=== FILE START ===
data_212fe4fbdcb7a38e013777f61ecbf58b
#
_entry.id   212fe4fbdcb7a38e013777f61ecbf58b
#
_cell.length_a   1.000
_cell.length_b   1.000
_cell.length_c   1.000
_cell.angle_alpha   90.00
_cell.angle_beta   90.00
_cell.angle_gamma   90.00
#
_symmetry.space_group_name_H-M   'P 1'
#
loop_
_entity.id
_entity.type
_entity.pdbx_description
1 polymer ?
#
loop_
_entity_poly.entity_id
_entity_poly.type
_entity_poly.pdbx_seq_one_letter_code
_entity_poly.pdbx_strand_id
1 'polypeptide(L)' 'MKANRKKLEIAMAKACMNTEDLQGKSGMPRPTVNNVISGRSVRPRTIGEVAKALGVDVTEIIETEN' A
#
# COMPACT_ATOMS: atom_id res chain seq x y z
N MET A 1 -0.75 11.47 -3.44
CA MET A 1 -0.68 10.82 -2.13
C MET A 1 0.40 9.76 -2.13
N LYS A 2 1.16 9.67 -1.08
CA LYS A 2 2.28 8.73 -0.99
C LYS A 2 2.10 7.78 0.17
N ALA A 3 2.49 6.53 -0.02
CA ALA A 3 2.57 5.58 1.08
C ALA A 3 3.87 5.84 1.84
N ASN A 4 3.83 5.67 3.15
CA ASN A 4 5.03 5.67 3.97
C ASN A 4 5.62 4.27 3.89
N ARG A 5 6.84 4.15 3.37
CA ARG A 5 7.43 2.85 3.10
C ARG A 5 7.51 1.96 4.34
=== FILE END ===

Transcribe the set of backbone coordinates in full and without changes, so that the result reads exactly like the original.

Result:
data_212fe4fbdcb7a38e013777f61ecbf58b
#
_entry.id   212fe4fbdcb7a38e013777f61ecbf58b
#
_cell.length_a   1.000
_cell.length_b   1.000
_cell.length_c   1.000
_cell.angle_alpha   90.00
_cell.angle_beta   90.00
_cell.angle_gamma   90.00
#
_symmetry.space_group_name_H-M   'P 1'
#
loop_
_entity.id
_entity.type
_entity.pdbx_description
1 polymer ?
#
loop_
_entity_poly.entity_id
_entity_poly.type
_entity_poly.pdbx_seq_one_letter_code
_entity_poly.pdbx_strand_id
1 'polypeptide(L)' 'MKANRKKLEIAMAKACMNTEDLQGKSGMPRPTVNNVISGRSVRPRTIGEVAKALGVDVTEIIETEN' A
#
# COMPACT_ATOMS: atom_id res chain seq x y z
N MET A 1 -0.75 11.47 -3.44
CA MET A 1 -0.68 10.82 -2.13
C MET A 1 0.40 9.76 -2.13
N LYS A 2 1.16 9.67 -1.08
CA LYS A 2 2.28 8.73 -0.99
C LYS A 2 2.10 7.78 0.17
N ALA A 3 2.49 6.53 -0.02
CA ALA A 3 2.57 5.58 1.08
C ALA A 3 3.87 5.84 1.84
N ASN A 4 3.83 5.67 3.15
CA ASN A 4 5.03 5.67 3.97
C ASN A 4 5.62 4.27 3.89
N ARG A 5 6.84 4.15 3.37
CA ARG A 5 7.43 2.85 3.10
C ARG A 5 7.51 1.96 4.34